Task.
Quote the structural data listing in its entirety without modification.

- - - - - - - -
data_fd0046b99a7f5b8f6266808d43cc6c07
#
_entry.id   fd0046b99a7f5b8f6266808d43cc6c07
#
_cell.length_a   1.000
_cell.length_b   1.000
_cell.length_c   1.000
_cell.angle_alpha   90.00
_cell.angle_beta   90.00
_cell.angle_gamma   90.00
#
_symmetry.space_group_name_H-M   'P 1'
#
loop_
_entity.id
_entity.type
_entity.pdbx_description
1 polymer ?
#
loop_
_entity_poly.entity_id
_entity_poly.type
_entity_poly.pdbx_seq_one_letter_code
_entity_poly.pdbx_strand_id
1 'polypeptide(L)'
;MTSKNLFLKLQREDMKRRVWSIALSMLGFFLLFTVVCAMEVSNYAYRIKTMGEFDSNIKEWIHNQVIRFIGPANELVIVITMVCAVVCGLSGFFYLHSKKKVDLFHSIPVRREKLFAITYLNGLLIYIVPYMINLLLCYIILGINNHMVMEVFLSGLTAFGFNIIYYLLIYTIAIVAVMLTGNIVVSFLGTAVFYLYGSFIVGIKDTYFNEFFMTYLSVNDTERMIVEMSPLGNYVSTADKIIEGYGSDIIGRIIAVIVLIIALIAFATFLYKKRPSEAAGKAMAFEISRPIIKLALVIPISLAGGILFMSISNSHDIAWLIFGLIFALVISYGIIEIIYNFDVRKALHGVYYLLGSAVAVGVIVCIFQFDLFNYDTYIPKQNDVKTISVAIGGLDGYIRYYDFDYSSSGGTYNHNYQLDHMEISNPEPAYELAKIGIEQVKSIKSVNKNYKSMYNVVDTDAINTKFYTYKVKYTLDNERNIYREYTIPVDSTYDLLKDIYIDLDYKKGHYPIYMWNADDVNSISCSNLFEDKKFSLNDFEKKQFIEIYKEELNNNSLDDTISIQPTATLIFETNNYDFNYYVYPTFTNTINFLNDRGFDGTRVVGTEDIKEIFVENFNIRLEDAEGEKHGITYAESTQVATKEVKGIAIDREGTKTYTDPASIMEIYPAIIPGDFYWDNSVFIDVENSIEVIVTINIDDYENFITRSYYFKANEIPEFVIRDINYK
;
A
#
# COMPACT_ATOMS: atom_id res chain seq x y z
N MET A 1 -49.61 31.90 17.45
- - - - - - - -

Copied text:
data_fd0046b99a7f5b8f6266808d43cc6c07
#
_entry.id   fd0046b99a7f5b8f6266808d43cc6c07
#
_cell.length_a   1.000
_cell.length_b   1.000
_cell.length_c   1.000
_cell.angle_alpha   90.00
_cell.angle_beta   90.00
_cell.angle_gamma   90.00
#
_symmetry.space_group_name_H-M   'P 1'
#
loop_
_entity.id
_entity.type
_entity.pdbx_description
1 polymer ?
#
loop_
_entity_poly.entity_id
_entity_poly.type
_entity_poly.pdbx_seq_one_letter_code
_entity_poly.pdbx_strand_id
1 'polypeptide(L)'
;MTSKNLFLKLQREDMKRRVWSIALSMLGFFLLFTVVCAMEVSNYAYRIKTMGEFDSNIKEWIHNQVIRFIGPANELVIVITMVCAVVCGLSGFFYLHSKKKVDLFHSIPVRREKLFAITYLNGLLIYIVPYMINLLLCYIILGINNHMVMEVFLSGLTAFGFNIIYYLLIYTIAIVAVMLTGNIVVSFLGTAVFYLYGSFIVGIKDTYFNEFFMTYLSVNDTERMIVEMSPLGNYVSTADKIIEGYGSDIIGRIIAVIVLIIALIAFATFLYKKRPSEAAGKAMAFEISRPIIKLALVIPISLAGGILFMSISNSHDIAWLIFGLIFALVISYGIIEIIYNFDVRKALHGVYYLLGSAVAVGVIVCIFQFDLFNYDTYIPKQNDVKTISVAIGGLDGYIRYYDFDYSSSGGTYNHNYQLDHMEISNPEPAYELAKIGIEQVKSIKSVNKNYKSMYNVVDTDAINTKFYTYKVKYTLDNERNIYREYTIPVDSTYDLLKDIYIDLDYKKGHYPIYMWNADDVNSISCSNLFEDKKFSLNDFEKKQFIEIYKEELNNNSLDDTISIQPTATLIFETNNYDFNYYVYPTFTNTINFLNDRGFDGTRVVGTEDIKEIFVENFNIRLEDAEGEKHGITYAESTQVATKEVKGIAIDREGTKTYTDPASIMEIYPAIIPGDFYWDNSVFIDVENSIEVIVTINIDDYENFITRSYYFKANEIPEFVIRDINYK
;
A
#
# COMPACT_ATOMS: atom_id res chain seq x y z
N MET A 1 -49.61 31.90 17.45